Sir Philip Green has been described by the good Frank Field (chair of the Work and Pensions Select Committee) as the “unacceptable face of capitalism”. Strong words to be sure – and the added comparison to Robert Maxwell surely stung – but, c’mon now, let’s get serious…
This is the face of capitalism.
What did Green do?
- He sold his retail company to a mate, Dominic Joseph-Andrew Chappell – a man with three bankruptcies to his (incredibly cunty) name and no prior experience of retail management – for £1
- Guarantors to the sale were given “unrealistic” figures, with the Goldman Sachs’ stamp of approval
- Chappell brought in his mates to fill directorships (what’s the betting that one of them wasn’t called Horatio-Bonky-Gunterballs?)
- Chappell and his mates stripped what they could – including the employees’ pension pot – from the rapidly deceasing BHS (describing one withdrawal of over £1 million as “a drop in the ocean”, so what are the employees moaning about?)
- Most of this money ends up in off-shore accounts, one of which is in the name of a certain Tina Green
- Company sinks and the state is left to pick up the pieces – in this case, the pieces are former low-paid workers who suddenly don’t have money left aside for a rainy day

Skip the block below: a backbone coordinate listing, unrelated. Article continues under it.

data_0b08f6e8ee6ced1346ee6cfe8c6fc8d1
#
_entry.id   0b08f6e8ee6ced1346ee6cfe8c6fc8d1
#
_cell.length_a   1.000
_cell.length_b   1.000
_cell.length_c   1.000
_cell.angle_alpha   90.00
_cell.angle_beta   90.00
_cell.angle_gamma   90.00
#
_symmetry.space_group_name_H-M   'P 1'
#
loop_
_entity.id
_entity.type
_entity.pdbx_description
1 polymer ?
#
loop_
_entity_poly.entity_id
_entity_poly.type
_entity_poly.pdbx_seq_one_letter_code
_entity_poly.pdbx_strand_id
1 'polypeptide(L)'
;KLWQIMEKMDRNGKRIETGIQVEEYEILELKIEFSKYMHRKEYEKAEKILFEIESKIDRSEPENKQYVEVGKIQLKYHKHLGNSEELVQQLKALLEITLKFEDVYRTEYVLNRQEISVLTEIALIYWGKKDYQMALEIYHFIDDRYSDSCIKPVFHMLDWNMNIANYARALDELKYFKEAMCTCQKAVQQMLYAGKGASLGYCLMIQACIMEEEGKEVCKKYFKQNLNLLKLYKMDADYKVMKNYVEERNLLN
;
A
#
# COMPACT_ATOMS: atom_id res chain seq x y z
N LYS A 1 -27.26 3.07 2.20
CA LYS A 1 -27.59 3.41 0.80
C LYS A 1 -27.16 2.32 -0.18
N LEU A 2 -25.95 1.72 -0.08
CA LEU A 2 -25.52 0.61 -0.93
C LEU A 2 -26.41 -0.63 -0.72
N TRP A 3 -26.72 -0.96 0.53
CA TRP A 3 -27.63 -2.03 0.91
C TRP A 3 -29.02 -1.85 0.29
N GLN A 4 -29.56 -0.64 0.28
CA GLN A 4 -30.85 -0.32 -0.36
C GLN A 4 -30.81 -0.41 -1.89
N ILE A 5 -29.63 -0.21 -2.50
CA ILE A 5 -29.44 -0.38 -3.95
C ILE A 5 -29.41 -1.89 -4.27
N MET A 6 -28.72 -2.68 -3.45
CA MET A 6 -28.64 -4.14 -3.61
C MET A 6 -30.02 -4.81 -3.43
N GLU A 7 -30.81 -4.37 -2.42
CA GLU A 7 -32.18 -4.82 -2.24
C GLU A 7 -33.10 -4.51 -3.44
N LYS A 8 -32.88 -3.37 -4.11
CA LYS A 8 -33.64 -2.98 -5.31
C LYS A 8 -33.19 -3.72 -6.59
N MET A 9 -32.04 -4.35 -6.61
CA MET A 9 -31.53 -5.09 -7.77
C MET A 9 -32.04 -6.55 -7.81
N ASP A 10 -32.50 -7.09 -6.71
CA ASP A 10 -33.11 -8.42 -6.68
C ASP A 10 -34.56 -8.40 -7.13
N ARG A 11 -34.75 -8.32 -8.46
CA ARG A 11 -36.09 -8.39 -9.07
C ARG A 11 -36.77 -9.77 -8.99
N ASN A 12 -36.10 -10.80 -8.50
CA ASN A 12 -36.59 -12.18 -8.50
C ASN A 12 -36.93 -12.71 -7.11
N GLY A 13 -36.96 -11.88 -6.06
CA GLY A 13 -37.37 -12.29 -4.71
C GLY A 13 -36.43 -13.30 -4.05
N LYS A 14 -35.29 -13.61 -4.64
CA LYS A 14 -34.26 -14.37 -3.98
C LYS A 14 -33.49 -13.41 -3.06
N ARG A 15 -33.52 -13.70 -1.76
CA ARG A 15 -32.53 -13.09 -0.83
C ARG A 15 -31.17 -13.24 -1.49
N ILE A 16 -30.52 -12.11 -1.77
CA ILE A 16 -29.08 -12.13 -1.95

Is it also worth mentioning that, as Chappell and co.’s accounts are offshore, they’re not contributing tax to the very state that is now obliged to fix this mess?
But I ask you: what part of this is illegal? What makes it unacceptable exactly? It’s all some jolly good free enterprise – the market showing its supremacy over state interference.
If you wish to read the Select Committee’s conclusions, you may find them here. Here’s a quote from the report:
Goldman Sachs provided free advice to Sir Philip on the transaction, having turned down the opportunity to be formally engaged. In doing so, they hoped to maintain a longstanding and lucrative relationship with a wealthy client. Goldman Sachs told us that their role was limited to providing some “preliminary observations” on the proposals. It is clear that their subsequent involvement went considerably beyond that. They enabled their prestigious name to be cited as that of “gatekeeper” to the transaction. This added lustre to an otherwise questionable process. Lack of clarity about their role evidently caused confusion for some parties to the transaction. Goldman Sachs should have been either “in” or “out” of the deal, and demonstrably so. As it was, they had authority without accountability
Authority without accountability. Ah, there’s the wonderful Third Way Blair promised us.